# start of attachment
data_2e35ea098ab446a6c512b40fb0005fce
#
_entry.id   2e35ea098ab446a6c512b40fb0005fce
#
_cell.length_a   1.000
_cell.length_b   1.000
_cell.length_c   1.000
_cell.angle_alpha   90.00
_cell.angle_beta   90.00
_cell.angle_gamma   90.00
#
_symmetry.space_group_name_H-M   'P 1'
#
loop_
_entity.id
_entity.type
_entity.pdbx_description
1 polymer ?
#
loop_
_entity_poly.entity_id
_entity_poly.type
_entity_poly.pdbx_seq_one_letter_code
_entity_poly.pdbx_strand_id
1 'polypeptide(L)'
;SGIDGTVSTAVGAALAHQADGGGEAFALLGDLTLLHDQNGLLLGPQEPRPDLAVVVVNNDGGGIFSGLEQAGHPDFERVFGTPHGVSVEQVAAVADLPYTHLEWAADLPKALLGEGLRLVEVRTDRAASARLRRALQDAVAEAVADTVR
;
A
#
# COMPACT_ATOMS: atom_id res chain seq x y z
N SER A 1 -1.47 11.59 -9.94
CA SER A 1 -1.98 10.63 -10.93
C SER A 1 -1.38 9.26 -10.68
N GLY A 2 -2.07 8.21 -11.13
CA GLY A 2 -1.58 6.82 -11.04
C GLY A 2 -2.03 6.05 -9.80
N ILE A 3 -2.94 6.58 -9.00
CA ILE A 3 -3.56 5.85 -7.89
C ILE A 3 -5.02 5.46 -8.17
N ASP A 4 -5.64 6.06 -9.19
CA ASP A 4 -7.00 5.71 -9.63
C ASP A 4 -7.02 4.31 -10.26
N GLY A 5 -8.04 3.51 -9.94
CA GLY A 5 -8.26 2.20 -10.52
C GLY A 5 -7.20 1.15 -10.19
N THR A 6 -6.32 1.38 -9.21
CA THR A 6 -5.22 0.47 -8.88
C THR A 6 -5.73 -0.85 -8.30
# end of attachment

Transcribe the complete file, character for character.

data_2e35ea098ab446a6c512b40fb0005fce
#
_entry.id   2e35ea098ab446a6c512b40fb0005fce
#
_cell.length_a   1.000
_cell.length_b   1.000
_cell.length_c   1.000
_cell.angle_alpha   90.00
_cell.angle_beta   90.00
_cell.angle_gamma   90.00
#
_symmetry.space_group_name_H-M   'P 1'
#
loop_
_entity.id
_entity.type
_entity.pdbx_description
1 polymer ?
#
loop_
_entity_poly.entity_id
_entity_poly.type
_entity_poly.pdbx_seq_one_letter_code
_entity_poly.pdbx_strand_id
1 'polypeptide(L)'
;SGIDGTVSTAVGAALAHQADGGGEAFALLGDLTLLHDQNGLLLGPQEPRPDLAVVVVNNDGGGIFSGLEQAGHPDFERVFGTPHGVSVEQVAAVADLPYTHLEWAADLPKALLGEGLRLVEVRTDRAASARLRRALQDAVAEAVADTVR
;
A
#
# COMPACT_ATOMS: atom_id res chain seq x y z
N SER A 1 -1.47 11.59 -9.94
CA SER A 1 -1.98 10.63 -10.93
C SER A 1 -1.38 9.26 -10.68
N GLY A 2 -2.07 8.21 -11.13
CA GLY A 2 -1.58 6.82 -11.04
C GLY A 2 -2.03 6.05 -9.80
N ILE A 3 -2.94 6.58 -9.00
CA ILE A 3 -3.56 5.85 -7.89
C ILE A 3 -5.02 5.46 -8.17
N ASP A 4 -5.64 6.06 -9.19
CA ASP A 4 -7.00 5.71 -9.63
C ASP A 4 -7.02 4.31 -10.26
N GLY A 5 -8.04 3.51 -9.94
CA GLY A 5 -8.26 2.20 -10.52
C GLY A 5 -7.20 1.15 -10.19
N THR A 6 -6.32 1.38 -9.21
CA THR A 6 -5.22 0.47 -8.88
C THR A 6 -5.73 -0.85 -8.30